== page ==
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Plaman Resources, which owns the internationally significant fossil site near Middlemarch, was placed into voluntary receivership on Tuesday.
Its application to the Overseas Investment Office to buy a 430ha neighbouring farm is now on hold.
Plaman's shareholders, Malaysian company Iris Corporation and little-known Burleigh Nominees, in the Isle of Man, placed the company in voluntary receivership and liquidation.
News of the receivership was celebrated by those who have opposed the mining plans and campaigned to save the maar.
Their attention was now turning to how the site could be saved from future mining.
One of the leading voices against the proposal, University of Otago geologist Prof Daphne Lee, was elated when she heard the news.
''I'm extremely relieved because it has given me a lot of sleepless nights.''
Securing the land in public ownership should now be a priority, Prof Lee said.
''To placate the mining companies I've had to keep this totally important and amazing site out of sight from the general public, which I was very regretful about. But now I think things have changed completely and now we can celebrate having such an amazing site in Dunedin's backyard.''
Middlemarch residents Shane Loader and Andrea Bossard had been fighting the proposal for more than a year and said the receivership news meant their lives could return to normal.
''I always felt their enterprise wasn't really viable and I suppose the longer we put up our fight and dragged it out, the more difficult it was going to be for them,'' Mr Loader said.
Plaman's exit was the beginning of the next stage towards protecting the maar and the fossil record found within it, Ms Bossard said.
''The question now becomes how do we get it into public ownership and how do we make sure no mining ever happens again,'' she said.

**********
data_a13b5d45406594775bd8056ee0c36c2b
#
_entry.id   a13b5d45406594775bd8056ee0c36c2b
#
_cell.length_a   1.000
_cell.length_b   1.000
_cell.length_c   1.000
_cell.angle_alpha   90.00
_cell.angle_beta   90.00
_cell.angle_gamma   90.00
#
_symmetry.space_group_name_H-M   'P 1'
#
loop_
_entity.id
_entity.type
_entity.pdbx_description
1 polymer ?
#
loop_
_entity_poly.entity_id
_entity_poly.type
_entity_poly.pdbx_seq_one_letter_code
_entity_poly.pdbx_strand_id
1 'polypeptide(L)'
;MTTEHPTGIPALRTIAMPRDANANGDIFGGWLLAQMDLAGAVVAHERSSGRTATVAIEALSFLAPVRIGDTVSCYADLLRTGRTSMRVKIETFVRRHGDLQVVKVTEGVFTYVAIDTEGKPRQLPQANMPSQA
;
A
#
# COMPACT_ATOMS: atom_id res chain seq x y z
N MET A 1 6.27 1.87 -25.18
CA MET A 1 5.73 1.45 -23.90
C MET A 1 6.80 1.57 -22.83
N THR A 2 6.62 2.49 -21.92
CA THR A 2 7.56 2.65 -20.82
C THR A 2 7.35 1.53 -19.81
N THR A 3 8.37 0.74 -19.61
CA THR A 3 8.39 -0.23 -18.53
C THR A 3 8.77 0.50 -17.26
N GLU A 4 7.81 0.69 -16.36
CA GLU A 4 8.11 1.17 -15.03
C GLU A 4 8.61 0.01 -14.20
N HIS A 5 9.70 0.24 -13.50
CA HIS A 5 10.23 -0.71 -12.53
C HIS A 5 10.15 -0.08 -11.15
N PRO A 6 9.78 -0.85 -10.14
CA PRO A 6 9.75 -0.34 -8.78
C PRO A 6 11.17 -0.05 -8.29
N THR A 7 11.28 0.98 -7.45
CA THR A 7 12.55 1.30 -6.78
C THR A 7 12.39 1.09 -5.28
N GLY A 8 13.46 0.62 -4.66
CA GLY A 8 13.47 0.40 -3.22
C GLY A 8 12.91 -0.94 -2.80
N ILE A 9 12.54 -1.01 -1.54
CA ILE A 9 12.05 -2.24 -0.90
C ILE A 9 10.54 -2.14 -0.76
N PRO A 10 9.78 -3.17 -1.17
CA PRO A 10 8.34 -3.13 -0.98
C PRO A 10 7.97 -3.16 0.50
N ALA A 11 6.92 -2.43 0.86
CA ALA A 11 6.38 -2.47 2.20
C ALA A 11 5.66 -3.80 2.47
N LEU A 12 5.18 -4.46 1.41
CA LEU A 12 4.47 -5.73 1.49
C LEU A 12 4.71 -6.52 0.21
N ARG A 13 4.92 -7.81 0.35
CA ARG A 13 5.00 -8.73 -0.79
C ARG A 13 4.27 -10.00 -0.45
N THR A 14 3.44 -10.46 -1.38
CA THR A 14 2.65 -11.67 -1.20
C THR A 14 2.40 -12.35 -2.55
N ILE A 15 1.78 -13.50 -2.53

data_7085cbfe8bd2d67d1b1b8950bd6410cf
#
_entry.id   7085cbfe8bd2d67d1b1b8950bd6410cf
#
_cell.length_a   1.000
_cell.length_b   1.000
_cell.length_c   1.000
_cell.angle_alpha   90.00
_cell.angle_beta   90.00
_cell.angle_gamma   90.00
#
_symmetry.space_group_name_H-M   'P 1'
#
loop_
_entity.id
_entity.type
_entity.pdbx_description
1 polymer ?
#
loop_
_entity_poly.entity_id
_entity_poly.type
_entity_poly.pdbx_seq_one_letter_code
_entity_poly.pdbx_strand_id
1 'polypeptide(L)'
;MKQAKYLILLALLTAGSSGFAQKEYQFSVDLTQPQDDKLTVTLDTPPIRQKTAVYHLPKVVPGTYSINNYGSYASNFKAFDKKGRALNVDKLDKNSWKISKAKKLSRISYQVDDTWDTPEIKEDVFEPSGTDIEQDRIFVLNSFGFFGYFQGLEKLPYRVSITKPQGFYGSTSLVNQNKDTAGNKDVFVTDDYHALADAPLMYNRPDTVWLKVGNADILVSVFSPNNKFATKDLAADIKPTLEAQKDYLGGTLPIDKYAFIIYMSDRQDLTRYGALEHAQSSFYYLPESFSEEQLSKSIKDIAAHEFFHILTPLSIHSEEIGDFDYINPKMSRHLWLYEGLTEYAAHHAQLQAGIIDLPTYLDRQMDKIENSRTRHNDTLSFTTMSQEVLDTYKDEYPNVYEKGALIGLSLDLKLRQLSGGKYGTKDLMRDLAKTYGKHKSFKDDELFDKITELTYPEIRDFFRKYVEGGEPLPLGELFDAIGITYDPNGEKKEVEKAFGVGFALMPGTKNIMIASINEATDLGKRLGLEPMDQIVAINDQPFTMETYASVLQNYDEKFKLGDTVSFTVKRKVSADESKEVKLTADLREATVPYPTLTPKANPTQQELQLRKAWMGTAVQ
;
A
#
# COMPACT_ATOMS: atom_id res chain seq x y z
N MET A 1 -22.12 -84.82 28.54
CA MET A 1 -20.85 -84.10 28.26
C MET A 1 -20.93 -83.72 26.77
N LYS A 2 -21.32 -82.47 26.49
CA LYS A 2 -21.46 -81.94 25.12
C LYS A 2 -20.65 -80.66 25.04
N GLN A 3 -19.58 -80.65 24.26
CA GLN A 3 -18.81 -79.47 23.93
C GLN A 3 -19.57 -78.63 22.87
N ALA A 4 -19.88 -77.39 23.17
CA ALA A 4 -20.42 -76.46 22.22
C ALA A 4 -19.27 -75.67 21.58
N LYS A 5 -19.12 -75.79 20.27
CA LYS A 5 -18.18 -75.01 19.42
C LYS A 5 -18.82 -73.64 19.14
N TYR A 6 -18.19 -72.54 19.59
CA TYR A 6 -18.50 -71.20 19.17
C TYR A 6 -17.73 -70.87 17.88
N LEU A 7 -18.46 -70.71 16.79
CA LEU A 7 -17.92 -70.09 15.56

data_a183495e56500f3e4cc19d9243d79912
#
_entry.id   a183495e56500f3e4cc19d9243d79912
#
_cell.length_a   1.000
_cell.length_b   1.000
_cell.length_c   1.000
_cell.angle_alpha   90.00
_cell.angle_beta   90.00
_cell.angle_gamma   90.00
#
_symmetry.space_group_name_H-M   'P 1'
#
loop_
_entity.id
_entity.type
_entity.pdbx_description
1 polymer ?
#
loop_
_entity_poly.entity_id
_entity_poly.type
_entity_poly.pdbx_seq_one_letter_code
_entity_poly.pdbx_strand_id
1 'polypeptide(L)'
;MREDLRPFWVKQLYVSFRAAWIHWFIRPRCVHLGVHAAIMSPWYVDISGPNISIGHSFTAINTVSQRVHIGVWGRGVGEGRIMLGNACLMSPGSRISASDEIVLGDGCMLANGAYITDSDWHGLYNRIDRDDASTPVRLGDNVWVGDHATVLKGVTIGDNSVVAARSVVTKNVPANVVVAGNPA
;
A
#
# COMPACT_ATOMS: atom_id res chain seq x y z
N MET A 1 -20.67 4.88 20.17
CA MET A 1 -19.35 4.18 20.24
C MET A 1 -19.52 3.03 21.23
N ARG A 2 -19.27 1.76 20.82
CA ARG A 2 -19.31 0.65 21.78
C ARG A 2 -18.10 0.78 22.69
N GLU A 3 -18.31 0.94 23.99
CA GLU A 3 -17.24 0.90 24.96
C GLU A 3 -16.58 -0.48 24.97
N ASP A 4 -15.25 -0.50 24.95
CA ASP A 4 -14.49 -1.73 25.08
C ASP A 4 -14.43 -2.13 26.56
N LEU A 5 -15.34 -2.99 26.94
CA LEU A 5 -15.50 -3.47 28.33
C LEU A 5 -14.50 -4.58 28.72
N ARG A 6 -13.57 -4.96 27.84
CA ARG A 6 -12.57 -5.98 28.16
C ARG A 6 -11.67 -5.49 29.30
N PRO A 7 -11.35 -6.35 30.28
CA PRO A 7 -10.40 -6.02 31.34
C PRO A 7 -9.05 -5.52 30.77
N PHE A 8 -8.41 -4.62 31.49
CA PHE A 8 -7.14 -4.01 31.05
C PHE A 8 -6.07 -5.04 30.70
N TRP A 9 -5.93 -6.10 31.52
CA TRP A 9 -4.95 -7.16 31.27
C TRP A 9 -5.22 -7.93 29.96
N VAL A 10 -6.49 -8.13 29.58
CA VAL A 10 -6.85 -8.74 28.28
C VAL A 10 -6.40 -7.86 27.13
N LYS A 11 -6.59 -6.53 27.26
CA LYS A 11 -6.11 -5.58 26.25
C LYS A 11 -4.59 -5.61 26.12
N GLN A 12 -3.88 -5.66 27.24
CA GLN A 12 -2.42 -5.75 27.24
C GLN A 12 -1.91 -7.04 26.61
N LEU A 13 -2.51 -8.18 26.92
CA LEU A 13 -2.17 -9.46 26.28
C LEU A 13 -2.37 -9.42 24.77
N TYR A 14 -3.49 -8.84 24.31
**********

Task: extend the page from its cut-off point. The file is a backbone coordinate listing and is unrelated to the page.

After initially writing a letter of support, the Dunedin City Council last week formally opposed the proposal and adopted a resolution recognising the significance of the maar and supporting its preservation.
Dunedin Mayor Dave Cull said the council's focus remained on finding a way to protect the maar and staff were working on a report.
In May last year the company applied to the OIO to buy the surrounding farm, which would allow it to establish a diatomite mine and extract up to 500,000 tonnes of the dry mineral each year.
But the plan has faced considerable opposition, particularly after a confidential report by the investment bank Goldman Sachs was leaked to the Otago Daily Times.
A petition to save the site from mining has gathered more than 10,000 signatures.
When contacted, the OIO said it was aware of the situation and said as the company's circumstances had changed its application was now on hold.
Plaman's financial position was still relevant to the application's assessment and the OIO would continue to accept third party submissions.
Receiver Neale Jackson said as a result of the issues surrounding Plaman's application and the time it had taken, the company had encountered funding difficulties and its directors asked for receivers to be appointed.
Mr Jackson said the receivers were assessing options for the company and its assets.
Plaman's only known debt was $US20million ($30.6million) to Goldman Sachs, which lent it the money on a two-year term. It is due to be repaid in May next year.
-A public meeting on the future of Foulden Maar, organised by the Save Foulden Maar campaign, will be held at the Otago Museum next Tuesday at 7pm.